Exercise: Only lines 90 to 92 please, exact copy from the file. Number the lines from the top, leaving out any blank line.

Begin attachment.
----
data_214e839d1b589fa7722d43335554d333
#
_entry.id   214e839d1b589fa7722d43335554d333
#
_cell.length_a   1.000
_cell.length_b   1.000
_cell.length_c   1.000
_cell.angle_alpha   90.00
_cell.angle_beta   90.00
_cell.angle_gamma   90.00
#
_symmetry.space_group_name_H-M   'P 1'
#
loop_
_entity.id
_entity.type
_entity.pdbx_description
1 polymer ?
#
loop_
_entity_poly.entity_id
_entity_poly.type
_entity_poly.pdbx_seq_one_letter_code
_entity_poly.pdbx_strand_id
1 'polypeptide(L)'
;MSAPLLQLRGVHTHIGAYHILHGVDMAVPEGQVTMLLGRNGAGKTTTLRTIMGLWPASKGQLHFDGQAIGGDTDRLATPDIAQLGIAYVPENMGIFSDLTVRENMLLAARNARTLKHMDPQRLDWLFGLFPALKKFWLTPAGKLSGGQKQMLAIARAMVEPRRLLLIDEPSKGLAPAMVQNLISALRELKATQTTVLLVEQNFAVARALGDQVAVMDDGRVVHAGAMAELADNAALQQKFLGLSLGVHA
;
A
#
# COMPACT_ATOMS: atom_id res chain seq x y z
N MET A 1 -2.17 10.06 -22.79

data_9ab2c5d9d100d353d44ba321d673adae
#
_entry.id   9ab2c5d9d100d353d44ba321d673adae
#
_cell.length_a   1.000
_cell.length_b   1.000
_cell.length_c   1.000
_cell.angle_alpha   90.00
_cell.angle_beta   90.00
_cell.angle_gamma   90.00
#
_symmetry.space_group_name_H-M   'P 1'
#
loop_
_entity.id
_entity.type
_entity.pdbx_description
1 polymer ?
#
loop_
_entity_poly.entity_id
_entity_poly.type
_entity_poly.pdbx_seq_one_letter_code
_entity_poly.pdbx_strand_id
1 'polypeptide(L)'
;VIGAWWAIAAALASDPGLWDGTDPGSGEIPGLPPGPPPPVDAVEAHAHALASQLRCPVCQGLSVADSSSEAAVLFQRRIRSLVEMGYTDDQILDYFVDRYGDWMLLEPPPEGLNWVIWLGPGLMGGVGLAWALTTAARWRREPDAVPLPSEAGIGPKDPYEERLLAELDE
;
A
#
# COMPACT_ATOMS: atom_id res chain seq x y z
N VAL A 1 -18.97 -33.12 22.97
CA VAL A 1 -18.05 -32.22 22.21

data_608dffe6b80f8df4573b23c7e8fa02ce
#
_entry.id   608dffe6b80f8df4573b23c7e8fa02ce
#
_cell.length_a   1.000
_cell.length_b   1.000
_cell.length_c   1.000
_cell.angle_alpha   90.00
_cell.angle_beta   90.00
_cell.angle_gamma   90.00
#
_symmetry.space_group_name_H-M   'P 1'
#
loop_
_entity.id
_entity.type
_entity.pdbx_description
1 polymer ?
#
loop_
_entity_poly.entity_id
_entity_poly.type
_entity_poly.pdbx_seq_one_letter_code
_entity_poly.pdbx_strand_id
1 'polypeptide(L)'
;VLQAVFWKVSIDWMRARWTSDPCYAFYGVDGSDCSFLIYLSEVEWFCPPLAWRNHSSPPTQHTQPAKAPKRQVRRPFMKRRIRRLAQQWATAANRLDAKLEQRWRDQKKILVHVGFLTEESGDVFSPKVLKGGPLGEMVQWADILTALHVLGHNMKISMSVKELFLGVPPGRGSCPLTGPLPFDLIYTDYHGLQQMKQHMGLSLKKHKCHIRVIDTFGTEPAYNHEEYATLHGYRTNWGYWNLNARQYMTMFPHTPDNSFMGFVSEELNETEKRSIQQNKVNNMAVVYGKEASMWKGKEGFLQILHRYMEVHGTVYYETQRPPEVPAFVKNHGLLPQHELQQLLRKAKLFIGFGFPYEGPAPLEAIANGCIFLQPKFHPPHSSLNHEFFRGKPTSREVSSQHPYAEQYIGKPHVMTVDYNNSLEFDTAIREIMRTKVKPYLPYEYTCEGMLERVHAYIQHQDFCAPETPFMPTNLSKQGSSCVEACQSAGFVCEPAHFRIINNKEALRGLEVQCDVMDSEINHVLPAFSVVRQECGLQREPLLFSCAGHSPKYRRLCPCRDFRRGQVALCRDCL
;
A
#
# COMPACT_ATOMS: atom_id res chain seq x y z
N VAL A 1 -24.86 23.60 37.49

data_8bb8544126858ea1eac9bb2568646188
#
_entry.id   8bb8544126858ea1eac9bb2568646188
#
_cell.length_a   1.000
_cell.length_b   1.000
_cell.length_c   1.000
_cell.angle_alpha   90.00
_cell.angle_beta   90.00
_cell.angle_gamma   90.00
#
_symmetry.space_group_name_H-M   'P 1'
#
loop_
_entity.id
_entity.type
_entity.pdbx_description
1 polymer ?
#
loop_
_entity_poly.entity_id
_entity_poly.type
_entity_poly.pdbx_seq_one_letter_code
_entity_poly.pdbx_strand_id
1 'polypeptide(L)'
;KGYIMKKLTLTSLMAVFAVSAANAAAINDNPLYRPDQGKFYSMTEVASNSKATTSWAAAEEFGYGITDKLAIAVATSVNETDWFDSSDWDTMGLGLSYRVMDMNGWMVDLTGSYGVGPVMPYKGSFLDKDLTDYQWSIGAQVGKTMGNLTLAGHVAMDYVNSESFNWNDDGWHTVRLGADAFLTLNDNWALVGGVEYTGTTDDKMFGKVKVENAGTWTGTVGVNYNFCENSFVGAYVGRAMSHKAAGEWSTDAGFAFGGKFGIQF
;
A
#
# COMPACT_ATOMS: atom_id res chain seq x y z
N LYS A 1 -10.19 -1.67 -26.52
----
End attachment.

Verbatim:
;
A
#